Lastly, APRN board of nursing regulations between California and Virginia reveals significant differences in practice authority and collaboration requirements. California emphasizes collaborative practice with physicians through standardized procedures, whereas Virginia grants APRNs full practice authority. APRNs in California adhere to the standardized procedures developed in collaboration with physicians, ensuring high-quality care within the defined scope.

Conversely, APRNs in Virginia practice independently, utilizing their education, experience, and national certification to deliver comprehensive care. Understanding these regulations is crucial for APRNs to navigate their practice environment effectively, provide patient-centered care, and contribute to improving healthcare outcomes in their respective states.

Reference:

https://www.rn.ca.gov/applicants/ad-pract.shtml

Links to an external site.

http://www.dhp.virginia.gov/Boards/Nursing/ApplicantResources/ApplyforLicense/NursePractitioner/index.html

Links to an external site.

https://www.rn.ca.gov/pdfs/regulations/bp2834-r.pdf

Links to an external site.

https://www.nursinglicensure.org/np-state/virginia-nurse-practitioner/

Hello Class, 


 

As I researched more about this week’s topic of APRN regulations, I 

discovered that each state has distinct restrictions regarding how Nurse 

Practitioners can do their duties. It is both surprising and frustrating that there 

are still many restrictions on NP practice in several jurisdictions, including my 

own, Pennsylvania. The AANP has broad definitions for practice authority 

statuses (Carthon, et al., 2018). Full Practice, Reduced Practice, and Restricted 

Practice are the three options. Each state’s State Board of Nursing (BON) has 

its own set of regulations. Each state has a website devoted to their specific 

BON outlining the laws and regulations that are necessary in that state. I reside 

in Pennsylvania (PA), where the State Board of Nursing is responsible for 

ensuring the health and safety of all residents of the state by regulating the 

practice of professional and practical nursing, dietetics, and nutrition and 

granting licenses to clinical nurse specialists, dietitians, graduate nurses, 

registered nurses, practical nurses, and certified registered nurse practitioners 

(Carthon, et al., 2018). 


 

A Certified Registered Nurse Practitioner (CNP) in Pennsylvania 14 

required to fulfill needs for ongoing education on a biennial cycle of renewal. 

These requirements include completing a minimum of 30 continuing education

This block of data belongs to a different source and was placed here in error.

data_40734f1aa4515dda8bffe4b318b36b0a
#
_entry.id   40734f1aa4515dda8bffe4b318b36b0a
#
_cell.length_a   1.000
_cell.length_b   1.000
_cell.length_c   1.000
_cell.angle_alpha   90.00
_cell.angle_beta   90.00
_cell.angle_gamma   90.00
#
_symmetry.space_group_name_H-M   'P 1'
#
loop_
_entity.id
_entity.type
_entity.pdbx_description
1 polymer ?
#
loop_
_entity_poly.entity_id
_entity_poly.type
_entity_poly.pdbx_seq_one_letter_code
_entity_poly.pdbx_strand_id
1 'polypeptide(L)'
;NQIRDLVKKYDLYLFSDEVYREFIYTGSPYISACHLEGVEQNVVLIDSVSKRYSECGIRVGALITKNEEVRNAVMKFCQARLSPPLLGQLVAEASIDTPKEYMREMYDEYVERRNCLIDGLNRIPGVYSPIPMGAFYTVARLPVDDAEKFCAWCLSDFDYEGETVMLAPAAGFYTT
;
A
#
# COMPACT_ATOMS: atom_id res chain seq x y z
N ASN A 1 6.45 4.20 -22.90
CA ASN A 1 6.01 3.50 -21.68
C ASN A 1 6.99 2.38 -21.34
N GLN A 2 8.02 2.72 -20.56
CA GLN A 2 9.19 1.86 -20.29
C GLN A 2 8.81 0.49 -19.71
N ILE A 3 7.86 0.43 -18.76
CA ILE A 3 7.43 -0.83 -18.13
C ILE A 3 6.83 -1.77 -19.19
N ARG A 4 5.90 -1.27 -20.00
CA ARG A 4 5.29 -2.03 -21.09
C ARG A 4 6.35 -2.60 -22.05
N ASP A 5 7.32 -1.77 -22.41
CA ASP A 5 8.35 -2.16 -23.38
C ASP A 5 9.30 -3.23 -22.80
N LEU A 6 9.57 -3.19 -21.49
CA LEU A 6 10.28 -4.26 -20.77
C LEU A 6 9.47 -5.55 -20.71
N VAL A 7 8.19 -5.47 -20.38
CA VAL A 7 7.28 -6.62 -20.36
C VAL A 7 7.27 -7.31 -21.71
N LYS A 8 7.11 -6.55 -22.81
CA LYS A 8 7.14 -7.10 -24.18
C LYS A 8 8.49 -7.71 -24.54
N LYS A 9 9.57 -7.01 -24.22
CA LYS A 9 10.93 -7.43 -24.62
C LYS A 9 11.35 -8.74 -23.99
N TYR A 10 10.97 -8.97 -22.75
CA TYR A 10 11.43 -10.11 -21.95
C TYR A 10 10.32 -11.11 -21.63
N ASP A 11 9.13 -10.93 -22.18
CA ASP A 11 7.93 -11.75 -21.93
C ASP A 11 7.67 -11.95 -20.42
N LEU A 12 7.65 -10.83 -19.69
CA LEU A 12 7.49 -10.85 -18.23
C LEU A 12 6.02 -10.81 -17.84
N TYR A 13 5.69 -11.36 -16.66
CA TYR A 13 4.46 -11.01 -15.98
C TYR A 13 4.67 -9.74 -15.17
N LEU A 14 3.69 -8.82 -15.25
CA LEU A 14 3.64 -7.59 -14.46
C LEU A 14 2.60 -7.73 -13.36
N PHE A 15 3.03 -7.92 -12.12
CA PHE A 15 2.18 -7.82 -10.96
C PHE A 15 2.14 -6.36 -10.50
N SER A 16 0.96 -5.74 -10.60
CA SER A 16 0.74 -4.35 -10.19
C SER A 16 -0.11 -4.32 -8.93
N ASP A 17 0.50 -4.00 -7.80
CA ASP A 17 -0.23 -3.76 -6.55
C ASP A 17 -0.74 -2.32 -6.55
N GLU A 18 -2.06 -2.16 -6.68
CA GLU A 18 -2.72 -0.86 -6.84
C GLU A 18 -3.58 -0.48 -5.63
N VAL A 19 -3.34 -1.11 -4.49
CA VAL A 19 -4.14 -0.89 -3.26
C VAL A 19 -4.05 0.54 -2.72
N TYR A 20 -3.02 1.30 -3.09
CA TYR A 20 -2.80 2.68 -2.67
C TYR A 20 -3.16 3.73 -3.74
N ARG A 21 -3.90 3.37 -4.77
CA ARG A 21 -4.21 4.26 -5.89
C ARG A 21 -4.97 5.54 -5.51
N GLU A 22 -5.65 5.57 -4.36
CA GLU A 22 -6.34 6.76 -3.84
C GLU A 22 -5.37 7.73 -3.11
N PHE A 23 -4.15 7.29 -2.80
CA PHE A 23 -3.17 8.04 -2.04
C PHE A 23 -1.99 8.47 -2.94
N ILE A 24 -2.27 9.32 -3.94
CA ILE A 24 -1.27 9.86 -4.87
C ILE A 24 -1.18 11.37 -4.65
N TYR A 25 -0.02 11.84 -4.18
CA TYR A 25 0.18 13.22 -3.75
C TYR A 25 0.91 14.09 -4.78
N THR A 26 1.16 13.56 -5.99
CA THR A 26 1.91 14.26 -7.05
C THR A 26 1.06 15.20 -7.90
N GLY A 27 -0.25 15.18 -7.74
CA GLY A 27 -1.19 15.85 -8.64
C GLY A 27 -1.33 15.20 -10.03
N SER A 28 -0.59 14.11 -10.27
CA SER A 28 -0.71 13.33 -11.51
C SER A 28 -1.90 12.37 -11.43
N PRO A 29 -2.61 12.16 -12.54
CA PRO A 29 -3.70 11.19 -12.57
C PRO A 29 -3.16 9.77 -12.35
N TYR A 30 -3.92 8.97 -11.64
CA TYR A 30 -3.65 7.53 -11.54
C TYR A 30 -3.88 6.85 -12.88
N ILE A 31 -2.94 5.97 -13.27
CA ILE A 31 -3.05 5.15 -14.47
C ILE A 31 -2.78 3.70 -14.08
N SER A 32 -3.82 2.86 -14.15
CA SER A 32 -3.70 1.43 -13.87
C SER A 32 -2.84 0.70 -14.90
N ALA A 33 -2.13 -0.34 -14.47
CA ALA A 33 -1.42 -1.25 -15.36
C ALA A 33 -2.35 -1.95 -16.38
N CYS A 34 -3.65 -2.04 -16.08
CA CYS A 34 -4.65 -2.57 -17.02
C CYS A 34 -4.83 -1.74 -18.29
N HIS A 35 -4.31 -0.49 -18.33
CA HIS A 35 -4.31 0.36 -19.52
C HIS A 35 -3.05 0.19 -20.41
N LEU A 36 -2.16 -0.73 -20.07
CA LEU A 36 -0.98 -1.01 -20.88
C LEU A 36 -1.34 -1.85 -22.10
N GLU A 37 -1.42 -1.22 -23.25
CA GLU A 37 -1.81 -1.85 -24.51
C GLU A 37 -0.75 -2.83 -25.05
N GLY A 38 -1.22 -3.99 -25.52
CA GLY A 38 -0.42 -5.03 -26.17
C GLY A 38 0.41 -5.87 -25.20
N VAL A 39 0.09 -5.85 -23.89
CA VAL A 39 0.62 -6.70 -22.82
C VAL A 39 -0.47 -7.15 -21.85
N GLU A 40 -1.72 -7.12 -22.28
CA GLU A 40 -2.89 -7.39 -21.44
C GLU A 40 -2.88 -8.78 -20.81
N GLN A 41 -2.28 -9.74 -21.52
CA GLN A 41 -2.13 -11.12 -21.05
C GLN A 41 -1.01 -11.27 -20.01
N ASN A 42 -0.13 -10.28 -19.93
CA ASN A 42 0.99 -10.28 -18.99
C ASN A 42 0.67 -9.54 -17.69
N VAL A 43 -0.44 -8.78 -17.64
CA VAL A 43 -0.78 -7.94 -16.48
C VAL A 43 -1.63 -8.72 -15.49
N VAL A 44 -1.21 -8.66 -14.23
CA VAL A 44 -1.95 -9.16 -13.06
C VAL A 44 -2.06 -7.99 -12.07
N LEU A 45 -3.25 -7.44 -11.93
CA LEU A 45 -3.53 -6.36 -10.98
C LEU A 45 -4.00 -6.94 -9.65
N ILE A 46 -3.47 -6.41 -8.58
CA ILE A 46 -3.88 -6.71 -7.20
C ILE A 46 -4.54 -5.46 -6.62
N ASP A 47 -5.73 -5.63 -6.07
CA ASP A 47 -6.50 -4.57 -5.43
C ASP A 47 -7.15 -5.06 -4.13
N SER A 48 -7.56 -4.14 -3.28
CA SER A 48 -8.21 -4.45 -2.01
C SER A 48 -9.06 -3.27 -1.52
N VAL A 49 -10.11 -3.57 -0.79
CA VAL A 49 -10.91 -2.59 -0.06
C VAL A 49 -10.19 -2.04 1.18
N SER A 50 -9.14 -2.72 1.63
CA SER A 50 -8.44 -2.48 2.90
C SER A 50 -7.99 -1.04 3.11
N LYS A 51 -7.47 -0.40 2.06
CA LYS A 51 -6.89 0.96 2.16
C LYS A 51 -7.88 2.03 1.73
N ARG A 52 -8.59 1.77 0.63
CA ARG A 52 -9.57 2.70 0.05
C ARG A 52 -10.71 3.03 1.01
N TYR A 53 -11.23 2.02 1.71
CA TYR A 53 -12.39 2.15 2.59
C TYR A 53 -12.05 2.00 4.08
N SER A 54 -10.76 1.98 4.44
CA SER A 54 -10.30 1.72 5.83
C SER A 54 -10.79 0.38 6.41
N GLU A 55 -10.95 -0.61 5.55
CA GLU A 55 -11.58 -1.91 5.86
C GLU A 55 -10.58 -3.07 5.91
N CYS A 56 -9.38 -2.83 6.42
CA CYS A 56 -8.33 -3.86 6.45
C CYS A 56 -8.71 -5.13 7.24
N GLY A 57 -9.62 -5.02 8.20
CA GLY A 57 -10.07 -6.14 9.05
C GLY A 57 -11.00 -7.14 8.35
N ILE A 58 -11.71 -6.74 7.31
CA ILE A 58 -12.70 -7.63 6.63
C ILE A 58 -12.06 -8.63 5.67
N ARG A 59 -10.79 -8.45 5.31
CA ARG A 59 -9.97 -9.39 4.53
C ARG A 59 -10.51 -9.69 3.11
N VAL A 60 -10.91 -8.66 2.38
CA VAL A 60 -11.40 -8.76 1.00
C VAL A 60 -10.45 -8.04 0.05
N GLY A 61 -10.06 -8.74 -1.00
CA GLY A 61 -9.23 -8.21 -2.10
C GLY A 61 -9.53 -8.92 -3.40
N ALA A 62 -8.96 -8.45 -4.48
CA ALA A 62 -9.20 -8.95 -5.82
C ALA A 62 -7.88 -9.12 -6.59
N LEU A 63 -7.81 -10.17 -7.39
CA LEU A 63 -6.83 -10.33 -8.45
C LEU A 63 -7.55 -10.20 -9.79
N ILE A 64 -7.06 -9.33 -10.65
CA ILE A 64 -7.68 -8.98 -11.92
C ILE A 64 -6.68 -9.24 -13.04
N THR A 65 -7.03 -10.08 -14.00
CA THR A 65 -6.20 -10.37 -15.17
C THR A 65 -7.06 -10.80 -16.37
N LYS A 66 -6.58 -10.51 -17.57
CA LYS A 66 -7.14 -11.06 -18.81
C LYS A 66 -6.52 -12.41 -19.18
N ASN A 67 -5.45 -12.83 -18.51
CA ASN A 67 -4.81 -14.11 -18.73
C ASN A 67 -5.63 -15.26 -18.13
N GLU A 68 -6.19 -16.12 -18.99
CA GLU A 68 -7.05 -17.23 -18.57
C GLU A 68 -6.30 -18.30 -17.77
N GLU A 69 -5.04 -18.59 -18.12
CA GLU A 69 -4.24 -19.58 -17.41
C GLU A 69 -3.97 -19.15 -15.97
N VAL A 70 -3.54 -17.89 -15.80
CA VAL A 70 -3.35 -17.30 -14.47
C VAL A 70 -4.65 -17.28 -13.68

credits, of which 16 hours must be in pharmacology (Kandrack, et al., 2021). 

Additionally, PA mandates that at least two hours of ongoing education in pain 

management, identifying addiction, or the practices of prescribing or 

distributing opioids be completed by all certified registered nurse practitioners 

(CRNP) and dispensers (Carthon, et al., 2018), 


 

Because I lived  so close to the PA and West Virginia (WV) line while   I 

was in nursing school, and I completed my clinical rotations there. Several of my 

classmates had licenses from both West Virginia and Pennsylvania, allowing 

them to work in either state. The main distinction I discovered in WV 

regulation during my investigation was that it is a state that is part of the NLC 

multi-state nursing license. There are total of 26 states that take part in the 

Nursing Compact States (NLC). Being able to practice in numerous states 

while paying different license fees and renewal fees every two years is quite 

advantageous. I believe that NLC has advantages and disadvantages. The NLC 

helps traveling nurses since it eliminates the need for several licenses. 

Additionally, since there are more traveling nurses, it might make it harder for 

nurses to get jobs close to where they live in states that take part in the NLC. In 

West Virginia, you must renew your license each year and complete twelve 

contact hours (Peterson, 2017). 


 

Any professional whose license has expired is prohibited from 

practicing until it is reinstated. Your license may be revoked, or you may be 

required to attend the appropriate lessons or training if you do not fully adhere 

to your state’s laws and regulations. The expectations of the profession before 

earning that license have been explained to us as we become ready to receive a 

license. The American Nurses Association (ANA) supports high standards of 

nursing practice, promotes the economic and general welfare of nurses in the 

workplace, projects a positive and realistic view of nursing, and advocates 

before Concerning medical issues that affect nurses and the general population, 

congress and regulatory bodies (Kandrack, et al., 2021). Never forgetting the 

need of safe practice, I will always conduct my business as a medical  professional.
 


 

Reference  

Peterson, M. E. (2017). Barriers to practice and the impact on Health Care: A nurse 

practitioner focus. Journal of the Advanced Practitioner in Oncology, 8(1), 

322-330. https://doi.org/10.6004/jadpro.2017.8.1.6 


 

Kandrack, R., Barnes, H., & Martsolf, G. R. (2021). Nurse practitioner scope of 

practice regulations and nurse practitioner supply. Medical Care Research and